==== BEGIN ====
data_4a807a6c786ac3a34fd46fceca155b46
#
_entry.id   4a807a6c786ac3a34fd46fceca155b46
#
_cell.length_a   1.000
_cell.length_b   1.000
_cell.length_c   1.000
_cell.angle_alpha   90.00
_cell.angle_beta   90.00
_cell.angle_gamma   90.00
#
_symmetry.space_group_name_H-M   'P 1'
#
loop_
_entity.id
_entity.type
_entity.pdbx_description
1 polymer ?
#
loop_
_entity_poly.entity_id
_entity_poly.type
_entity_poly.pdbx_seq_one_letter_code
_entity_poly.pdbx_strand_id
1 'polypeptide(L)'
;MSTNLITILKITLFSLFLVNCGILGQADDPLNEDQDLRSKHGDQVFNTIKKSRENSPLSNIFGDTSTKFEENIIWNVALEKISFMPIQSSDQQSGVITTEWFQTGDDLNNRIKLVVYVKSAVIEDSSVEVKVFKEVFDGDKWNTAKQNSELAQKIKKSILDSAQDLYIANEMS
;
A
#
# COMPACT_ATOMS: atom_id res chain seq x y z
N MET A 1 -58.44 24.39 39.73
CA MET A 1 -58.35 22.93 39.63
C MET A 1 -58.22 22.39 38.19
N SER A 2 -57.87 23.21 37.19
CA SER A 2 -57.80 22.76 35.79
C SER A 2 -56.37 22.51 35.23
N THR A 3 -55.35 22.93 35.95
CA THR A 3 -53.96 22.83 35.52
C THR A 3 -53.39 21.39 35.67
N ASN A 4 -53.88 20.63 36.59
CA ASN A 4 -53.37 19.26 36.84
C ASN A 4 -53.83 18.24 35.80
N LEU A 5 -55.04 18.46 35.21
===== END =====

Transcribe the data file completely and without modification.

data_4a807a6c786ac3a34fd46fceca155b46
#
_entry.id   4a807a6c786ac3a34fd46fceca155b46
#
_cell.length_a   1.000
_cell.length_b   1.000
_cell.length_c   1.000
_cell.angle_alpha   90.00
_cell.angle_beta   90.00
_cell.angle_gamma   90.00
#
_symmetry.space_group_name_H-M   'P 1'
#
loop_
_entity.id
_entity.type
_entity.pdbx_description
1 polymer ?
#
loop_
_entity_poly.entity_id
_entity_poly.type
_entity_poly.pdbx_seq_one_letter_code
_entity_poly.pdbx_strand_id
1 'polypeptide(L)'
;MSTNLITILKITLFSLFLVNCGILGQADDPLNEDQDLRSKHGDQVFNTIKKSRENSPLSNIFGDTSTKFEENIIWNVALEKISFMPIQSSDQQSGVITTEWFQTGDDLNNRIKLVVYVKSAVIEDSSVEVKVFKEVFDGDKWNTAKQNSELAQKIKKSILDSAQDLYIANEMS
;
A
#
# COMPACT_ATOMS: atom_id res chain seq x y z
N MET A 1 -58.44 24.39 39.73
CA MET A 1 -58.35 22.93 39.63
C MET A 1 -58.22 22.39 38.19
N SER A 2 -57.87 23.21 37.19
CA SER A 2 -57.80 22.76 35.79
C SER A 2 -56.37 22.51 35.23
N THR A 3 -55.35 22.93 35.95
CA THR A 3 -53.96 22.83 35.52
C THR A 3 -53.39 21.39 35.67
N ASN A 4 -53.88 20.63 36.59
CA ASN A 4 -53.37 19.26 36.84
C ASN A 4 -53.83 18.24 35.80
N LEU A 5 -55.04 18.46 35.21